The federal government thereafter established an interdepartmental working group of experts, led by Transport Canada, which is working with industry experts, including Canada's major airlines and airports, to incorporate these recommendations into a national plan. It's imperative that this plan be approved for implementation and that it form the basis of properly risk-managed decisions to be taken regarding the loosening of non-essential travel restrictions and quarantine requirements.
Furthermore, we are fully mindful that numerous regions of the world remain problematic in terms of their infection rate trends, and the restart must not be a facilitator for the import of this contagion into our country. This is why many countries are now actively considering the implementation of safe-to-safe air corridors based on mutually recognized and robust national restart strategies, ideally based on the ICAO harmonized principles.
We strongly urge the federal government to actively pursue a similar strategy and to immediately initiate bilateral discussions to this end with Canada's key travel country partners that have shown sustained improvement in negative infection trends, including the European Union, the U.K., Mexico and other countries of the Caribbean and Latin America that have demonstrated minimal infection rates.
Third, it is essential that consideration by cabinet regarding the removal of non-essential travel restrictions be fully integrated with the lessening of quarantine requirements, especially with safe travel corridor partner countries. Indeed, in the context of restarting and promoting visitor and tourist travel to Canada, it rapidly becomes a moot point if we continue to require self-isolation for discretionary travel. This is a particularly important point for Air Transat, as mentioned at the outset, as a leisure travel operator.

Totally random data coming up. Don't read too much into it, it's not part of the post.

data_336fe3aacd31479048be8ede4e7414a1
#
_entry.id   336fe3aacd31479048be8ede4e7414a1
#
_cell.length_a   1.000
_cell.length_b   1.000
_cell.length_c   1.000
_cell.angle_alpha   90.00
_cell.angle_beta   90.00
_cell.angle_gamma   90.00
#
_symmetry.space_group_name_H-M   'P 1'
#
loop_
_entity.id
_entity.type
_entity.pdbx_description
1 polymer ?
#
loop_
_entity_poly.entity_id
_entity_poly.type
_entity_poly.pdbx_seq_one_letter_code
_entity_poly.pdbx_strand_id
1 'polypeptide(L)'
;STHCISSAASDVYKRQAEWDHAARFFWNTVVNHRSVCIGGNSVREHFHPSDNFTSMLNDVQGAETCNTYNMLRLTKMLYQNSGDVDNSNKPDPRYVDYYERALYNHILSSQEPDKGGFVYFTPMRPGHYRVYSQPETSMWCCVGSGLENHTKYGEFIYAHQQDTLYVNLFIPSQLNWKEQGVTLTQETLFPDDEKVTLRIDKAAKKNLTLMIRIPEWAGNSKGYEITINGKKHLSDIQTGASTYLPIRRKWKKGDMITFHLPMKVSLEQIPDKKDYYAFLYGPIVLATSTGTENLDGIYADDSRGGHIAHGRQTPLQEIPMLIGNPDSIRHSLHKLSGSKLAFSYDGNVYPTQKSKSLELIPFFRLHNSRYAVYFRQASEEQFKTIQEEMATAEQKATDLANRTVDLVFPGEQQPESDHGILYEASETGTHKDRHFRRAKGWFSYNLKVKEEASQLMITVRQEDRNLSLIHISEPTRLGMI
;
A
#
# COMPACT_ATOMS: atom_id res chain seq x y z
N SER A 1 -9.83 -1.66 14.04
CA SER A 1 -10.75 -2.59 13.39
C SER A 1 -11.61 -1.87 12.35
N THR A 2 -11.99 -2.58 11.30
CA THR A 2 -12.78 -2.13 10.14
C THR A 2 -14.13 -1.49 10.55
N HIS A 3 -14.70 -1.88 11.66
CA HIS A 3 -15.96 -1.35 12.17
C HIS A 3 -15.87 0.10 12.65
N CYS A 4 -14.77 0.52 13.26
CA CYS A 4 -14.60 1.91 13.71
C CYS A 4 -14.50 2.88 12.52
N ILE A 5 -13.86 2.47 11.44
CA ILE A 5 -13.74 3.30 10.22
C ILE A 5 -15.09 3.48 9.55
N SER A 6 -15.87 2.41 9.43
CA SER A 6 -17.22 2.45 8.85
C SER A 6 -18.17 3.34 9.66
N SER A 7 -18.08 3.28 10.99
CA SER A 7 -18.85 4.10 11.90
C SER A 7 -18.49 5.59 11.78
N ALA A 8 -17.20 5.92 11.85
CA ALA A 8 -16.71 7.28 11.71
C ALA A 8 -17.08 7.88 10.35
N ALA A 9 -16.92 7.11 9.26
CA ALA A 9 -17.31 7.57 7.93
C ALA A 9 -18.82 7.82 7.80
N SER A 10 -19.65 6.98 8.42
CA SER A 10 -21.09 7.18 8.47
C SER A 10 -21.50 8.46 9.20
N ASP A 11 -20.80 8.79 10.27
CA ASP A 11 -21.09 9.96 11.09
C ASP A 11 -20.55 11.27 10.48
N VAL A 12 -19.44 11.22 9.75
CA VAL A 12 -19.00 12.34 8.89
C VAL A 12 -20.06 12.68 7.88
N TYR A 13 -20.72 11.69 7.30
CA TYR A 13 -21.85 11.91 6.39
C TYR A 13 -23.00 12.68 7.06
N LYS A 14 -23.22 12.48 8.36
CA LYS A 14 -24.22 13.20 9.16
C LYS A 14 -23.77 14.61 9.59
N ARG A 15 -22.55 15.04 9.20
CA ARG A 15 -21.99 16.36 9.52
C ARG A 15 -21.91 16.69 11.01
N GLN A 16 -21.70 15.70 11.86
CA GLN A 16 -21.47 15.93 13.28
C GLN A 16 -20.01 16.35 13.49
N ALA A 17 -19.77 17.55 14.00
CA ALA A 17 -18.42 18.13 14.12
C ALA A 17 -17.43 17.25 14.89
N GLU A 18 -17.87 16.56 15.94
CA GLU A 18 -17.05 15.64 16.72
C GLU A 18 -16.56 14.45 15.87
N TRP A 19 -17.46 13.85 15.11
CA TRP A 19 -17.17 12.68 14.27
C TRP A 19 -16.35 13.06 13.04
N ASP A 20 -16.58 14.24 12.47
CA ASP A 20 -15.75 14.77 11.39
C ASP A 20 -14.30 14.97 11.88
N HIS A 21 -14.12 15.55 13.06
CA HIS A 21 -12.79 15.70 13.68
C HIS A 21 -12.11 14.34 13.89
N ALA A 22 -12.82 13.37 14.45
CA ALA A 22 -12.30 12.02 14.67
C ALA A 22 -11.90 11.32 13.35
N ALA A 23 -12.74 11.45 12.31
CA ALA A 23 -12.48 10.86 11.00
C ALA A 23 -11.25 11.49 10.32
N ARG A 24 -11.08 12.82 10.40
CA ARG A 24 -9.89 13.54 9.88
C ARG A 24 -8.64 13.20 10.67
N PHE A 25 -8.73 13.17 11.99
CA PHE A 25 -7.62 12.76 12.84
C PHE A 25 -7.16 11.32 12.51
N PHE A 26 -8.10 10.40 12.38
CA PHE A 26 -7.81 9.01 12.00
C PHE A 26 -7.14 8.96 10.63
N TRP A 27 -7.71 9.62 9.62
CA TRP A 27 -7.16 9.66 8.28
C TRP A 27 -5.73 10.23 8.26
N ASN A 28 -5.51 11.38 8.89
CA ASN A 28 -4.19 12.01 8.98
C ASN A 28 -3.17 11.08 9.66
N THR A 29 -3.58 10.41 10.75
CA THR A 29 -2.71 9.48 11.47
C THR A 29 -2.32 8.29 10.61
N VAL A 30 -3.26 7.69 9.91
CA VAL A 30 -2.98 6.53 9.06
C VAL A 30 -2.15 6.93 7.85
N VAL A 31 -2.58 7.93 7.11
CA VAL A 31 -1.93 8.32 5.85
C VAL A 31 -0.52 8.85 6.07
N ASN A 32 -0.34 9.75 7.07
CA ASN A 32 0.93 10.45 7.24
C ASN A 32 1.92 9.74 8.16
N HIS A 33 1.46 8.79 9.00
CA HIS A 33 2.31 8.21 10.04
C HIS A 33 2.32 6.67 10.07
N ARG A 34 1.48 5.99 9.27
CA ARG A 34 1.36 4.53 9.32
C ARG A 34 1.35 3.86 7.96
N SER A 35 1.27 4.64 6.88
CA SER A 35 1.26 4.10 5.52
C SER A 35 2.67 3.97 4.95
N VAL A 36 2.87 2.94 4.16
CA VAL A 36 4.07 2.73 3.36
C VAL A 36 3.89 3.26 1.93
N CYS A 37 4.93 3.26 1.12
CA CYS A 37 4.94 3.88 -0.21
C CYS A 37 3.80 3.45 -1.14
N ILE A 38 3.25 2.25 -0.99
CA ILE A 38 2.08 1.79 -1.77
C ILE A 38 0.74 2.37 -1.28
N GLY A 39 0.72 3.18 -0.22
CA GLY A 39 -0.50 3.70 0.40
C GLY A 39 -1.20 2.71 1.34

Fourth, leisure travellers will stay home if they do not have access to insurance that could cover COVID-related illness and treatment. Insurance companies in Canada are currently denying such coverage to travellers. Fortunately, it is our understanding from the insurance industry that this can be remedied by reducing or eliminating Canada's level 3 global travel advisory to avoid all non-essential travel, especially with safe corridor countries. We therefore request Global Affairs Canada to actively undertake to review and adjust its advisories accordingly, in conjunction with the above-mentioned safe restart and travel corridor strategies.
Transat is doing its part corporately as well for the health and safety concerns of our customers by creating Traveller Care, a comprehensive end-to-end program featuring enhanced health and safety measures at all points of contact.
On the basis of the above, we have cautiously proceeded to announce the gradual resumption of a small percentage of flight and tour operating activities on July 23, including service to 18 destinations in Europe and the Caribbean as well as domestic services between Montreal, Toronto, Vancouver and Calgary. The success of these operations will be directly dependent on expeditious government action as requested herein, which in turn will allow for even more robust services as we move through the summer and into autumn.
Thank you again for inviting me here today. Captain Bourdages and I look forward to the discussion.